wall tile

Minton's China Works

wall tile

Minton's China Works


Public: Panel of two dust-pressed earthenware tiles, decorated with overglaze enamel colours, illustrating the nursery rhyme Jack and Jill. Private: Panel of two square dust-pressed earthenware tiles, decorated with overglaze enamel colours which include green, blue, red, yellow, brown and black, illustrating the nursery rhyme Jack and Jill. The tiles depict a hill with a path leading up to a hut (well?) near its summit; on this path, in the foreground Jack and Jill are carrying a wooden pail full of and spilling water. Jack is on the left hand tile, wearing a bowler-like hat and watched by a goose behind him. Jill is on the right hand tile and wears a bonnet. To her left/our right are three more geese in the middle distance.

Display Label

Gallery text panel In Pursuit of Beauty Late Victorian Art and Design Improving the quality of British art and design had been a concern since the 1850s. The British Empire had expanded into new continents but it was the classical ideal of beauty, based on Ancient Greek and Roman culture that was still considered the model for serious art. The pursuit of beauty was a form of escapism from the mass-production of industrial Britain. As well as looking to the ancient world, artists and designers were delighted and inspired by the arts of Renaissance Italy, the Middle and Far East. Many of the paintings here feature a beautiful woman. Sometimes she is a passive, decorative form, but often she is a dark and brooding femme fatale, a symbol of seduction, deception and destruction. The 'fatal woman' may reflect late Victorian male fears as women campaigned for equal rights and new roles. The emphasis on colour, harmony and rhythm and simplifying the form of an object would become major concerns in the 20th century. They can be seen emerging here in the work of late Victorian artists and designers.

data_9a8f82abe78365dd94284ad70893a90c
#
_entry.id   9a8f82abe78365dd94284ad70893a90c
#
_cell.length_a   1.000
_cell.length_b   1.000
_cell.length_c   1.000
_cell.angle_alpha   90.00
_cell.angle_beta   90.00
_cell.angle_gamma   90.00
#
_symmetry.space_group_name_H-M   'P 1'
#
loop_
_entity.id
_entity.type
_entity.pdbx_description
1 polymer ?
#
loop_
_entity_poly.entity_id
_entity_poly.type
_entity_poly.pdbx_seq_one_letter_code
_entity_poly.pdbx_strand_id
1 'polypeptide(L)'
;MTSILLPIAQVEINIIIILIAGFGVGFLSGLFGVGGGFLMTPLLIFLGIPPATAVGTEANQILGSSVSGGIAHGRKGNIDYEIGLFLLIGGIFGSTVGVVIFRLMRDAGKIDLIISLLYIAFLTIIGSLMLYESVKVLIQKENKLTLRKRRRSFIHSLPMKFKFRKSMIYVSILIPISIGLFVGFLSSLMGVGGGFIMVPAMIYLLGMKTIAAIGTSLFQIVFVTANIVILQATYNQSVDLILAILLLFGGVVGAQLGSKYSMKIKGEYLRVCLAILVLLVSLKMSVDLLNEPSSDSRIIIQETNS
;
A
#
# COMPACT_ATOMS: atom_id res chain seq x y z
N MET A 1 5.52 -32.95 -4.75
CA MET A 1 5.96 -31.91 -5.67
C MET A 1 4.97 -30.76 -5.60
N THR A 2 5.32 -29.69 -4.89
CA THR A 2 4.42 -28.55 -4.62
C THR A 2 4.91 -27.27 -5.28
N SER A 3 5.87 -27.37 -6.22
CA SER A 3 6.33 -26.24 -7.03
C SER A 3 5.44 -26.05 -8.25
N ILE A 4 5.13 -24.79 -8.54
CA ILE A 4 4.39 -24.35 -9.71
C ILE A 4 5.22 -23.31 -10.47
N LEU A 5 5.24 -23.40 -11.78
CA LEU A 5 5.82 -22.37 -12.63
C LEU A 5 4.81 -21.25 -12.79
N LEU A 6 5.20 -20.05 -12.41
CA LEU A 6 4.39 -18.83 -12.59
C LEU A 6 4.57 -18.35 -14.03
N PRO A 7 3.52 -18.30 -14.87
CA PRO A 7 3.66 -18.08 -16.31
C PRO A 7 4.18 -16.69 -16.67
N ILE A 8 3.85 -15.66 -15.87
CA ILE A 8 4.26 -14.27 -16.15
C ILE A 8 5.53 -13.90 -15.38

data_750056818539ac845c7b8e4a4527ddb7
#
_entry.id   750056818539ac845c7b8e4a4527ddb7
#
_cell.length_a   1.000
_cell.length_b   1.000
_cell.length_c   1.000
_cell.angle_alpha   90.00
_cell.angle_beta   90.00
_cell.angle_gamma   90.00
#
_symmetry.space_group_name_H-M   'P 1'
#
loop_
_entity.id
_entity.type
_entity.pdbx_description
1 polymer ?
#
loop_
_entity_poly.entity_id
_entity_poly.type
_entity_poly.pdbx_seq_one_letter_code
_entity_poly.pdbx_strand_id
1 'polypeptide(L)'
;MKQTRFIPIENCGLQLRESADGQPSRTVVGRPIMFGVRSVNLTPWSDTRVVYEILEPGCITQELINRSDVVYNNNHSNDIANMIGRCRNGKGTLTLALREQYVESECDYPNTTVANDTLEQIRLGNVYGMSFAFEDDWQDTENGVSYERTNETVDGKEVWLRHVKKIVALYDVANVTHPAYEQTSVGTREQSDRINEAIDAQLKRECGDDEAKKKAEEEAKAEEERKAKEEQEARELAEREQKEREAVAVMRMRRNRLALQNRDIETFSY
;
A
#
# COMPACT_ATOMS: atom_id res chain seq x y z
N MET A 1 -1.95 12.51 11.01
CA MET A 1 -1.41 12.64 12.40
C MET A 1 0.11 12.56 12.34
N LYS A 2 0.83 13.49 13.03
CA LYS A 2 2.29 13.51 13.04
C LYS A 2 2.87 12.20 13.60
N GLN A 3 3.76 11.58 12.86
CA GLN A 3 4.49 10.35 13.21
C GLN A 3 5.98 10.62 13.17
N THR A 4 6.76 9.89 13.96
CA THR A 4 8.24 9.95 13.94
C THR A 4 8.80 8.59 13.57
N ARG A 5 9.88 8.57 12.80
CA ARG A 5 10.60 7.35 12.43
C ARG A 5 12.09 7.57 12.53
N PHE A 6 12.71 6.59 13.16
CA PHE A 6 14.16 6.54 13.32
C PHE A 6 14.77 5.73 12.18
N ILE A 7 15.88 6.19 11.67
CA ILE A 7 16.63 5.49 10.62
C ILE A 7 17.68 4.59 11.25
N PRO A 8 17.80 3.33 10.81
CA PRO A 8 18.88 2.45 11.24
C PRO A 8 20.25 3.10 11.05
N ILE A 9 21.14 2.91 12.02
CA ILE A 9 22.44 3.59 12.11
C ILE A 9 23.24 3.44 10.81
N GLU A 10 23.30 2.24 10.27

Object Name

wall tile

Creators Name

Minton's China Works

Date Created

c 1890


Estimated: 15.3cm x 15.3cm

accession number


Place of creation



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